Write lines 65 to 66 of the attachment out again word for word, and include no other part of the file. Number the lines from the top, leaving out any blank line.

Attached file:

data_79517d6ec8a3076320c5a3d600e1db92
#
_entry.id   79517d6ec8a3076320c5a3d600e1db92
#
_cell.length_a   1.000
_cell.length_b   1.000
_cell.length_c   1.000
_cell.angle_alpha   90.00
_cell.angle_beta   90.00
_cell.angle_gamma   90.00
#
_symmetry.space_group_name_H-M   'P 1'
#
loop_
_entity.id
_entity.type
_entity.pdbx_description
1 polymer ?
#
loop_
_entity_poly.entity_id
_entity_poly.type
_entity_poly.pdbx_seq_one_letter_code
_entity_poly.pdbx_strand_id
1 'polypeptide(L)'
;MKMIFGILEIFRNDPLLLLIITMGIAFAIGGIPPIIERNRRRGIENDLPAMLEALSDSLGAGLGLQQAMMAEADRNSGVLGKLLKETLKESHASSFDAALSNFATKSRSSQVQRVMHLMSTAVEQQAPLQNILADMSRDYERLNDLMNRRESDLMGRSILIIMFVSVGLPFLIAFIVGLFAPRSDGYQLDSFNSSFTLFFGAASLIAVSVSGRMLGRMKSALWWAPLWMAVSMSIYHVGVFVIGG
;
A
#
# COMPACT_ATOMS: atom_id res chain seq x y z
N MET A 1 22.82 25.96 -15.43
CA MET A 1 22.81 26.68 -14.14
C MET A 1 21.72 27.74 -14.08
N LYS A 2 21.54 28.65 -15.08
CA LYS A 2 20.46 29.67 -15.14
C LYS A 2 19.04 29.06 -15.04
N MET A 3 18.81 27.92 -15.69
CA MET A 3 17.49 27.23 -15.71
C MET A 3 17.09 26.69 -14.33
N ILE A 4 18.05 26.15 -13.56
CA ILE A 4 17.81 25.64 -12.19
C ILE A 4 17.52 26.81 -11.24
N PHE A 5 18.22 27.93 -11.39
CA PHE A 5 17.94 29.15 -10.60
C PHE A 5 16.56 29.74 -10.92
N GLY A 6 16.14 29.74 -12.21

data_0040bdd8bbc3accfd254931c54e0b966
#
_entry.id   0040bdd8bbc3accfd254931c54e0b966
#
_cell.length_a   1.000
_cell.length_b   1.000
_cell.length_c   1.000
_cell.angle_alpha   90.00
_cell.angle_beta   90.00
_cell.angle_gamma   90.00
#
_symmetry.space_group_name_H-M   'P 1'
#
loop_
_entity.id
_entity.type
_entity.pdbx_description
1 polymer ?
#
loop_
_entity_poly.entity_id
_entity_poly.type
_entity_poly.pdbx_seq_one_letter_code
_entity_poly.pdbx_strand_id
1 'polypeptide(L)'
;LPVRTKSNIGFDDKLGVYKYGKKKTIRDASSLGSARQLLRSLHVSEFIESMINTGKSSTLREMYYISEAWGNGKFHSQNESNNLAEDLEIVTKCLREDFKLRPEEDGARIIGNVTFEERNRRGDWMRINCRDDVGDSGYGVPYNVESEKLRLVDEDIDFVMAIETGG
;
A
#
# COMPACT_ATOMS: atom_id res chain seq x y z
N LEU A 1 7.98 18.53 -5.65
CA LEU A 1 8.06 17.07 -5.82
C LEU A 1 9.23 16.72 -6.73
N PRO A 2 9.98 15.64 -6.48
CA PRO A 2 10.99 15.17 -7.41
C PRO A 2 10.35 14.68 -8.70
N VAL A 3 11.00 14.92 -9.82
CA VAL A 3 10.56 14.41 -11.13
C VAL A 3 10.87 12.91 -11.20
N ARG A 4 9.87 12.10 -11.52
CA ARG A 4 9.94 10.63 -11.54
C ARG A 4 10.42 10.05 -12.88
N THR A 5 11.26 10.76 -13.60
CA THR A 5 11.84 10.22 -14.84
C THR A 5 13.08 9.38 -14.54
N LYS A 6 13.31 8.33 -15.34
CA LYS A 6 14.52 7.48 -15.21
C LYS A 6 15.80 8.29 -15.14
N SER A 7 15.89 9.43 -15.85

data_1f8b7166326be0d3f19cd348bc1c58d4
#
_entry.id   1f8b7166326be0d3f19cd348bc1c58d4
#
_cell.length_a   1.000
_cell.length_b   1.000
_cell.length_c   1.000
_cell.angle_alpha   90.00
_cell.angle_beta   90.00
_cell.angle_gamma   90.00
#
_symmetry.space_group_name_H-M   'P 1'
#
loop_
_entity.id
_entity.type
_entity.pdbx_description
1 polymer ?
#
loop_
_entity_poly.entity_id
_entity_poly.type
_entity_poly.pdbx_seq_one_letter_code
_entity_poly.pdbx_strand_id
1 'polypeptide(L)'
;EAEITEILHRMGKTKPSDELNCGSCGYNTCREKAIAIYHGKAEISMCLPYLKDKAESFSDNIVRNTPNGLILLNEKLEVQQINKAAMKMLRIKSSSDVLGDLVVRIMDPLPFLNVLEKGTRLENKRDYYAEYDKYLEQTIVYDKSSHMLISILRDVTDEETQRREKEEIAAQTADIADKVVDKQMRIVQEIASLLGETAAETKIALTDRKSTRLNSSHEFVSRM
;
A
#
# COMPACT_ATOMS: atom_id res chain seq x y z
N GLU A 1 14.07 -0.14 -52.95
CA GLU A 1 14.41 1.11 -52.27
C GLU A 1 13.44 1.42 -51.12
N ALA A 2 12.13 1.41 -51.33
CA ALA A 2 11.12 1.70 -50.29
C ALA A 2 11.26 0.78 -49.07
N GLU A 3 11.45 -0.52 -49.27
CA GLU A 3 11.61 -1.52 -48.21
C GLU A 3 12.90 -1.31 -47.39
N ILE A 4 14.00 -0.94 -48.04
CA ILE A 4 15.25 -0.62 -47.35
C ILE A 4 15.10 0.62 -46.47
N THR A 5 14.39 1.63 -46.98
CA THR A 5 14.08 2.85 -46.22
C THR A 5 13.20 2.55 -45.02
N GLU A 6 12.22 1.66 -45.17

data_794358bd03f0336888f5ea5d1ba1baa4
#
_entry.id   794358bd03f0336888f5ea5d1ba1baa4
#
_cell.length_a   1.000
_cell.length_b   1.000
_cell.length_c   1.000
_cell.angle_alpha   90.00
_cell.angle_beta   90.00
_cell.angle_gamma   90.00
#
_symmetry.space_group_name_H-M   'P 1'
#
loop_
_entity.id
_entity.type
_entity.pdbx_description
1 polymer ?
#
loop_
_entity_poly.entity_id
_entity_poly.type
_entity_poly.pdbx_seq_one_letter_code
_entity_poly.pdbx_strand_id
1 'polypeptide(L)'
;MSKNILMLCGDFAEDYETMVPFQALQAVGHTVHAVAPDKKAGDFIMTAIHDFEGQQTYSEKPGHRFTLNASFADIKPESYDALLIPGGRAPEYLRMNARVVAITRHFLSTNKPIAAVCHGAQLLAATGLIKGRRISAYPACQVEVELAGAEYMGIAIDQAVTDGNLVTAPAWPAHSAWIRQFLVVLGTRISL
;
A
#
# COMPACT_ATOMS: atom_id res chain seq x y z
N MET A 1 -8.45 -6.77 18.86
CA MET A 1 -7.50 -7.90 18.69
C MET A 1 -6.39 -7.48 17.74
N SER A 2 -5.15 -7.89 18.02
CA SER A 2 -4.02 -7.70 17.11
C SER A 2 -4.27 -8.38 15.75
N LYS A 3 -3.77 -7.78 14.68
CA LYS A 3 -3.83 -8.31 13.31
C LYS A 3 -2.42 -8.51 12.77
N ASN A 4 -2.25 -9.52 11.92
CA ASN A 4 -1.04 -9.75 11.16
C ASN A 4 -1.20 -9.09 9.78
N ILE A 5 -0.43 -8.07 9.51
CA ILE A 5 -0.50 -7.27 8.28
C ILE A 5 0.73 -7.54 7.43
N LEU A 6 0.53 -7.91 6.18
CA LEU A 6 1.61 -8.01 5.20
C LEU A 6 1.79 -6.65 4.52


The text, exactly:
#
loop_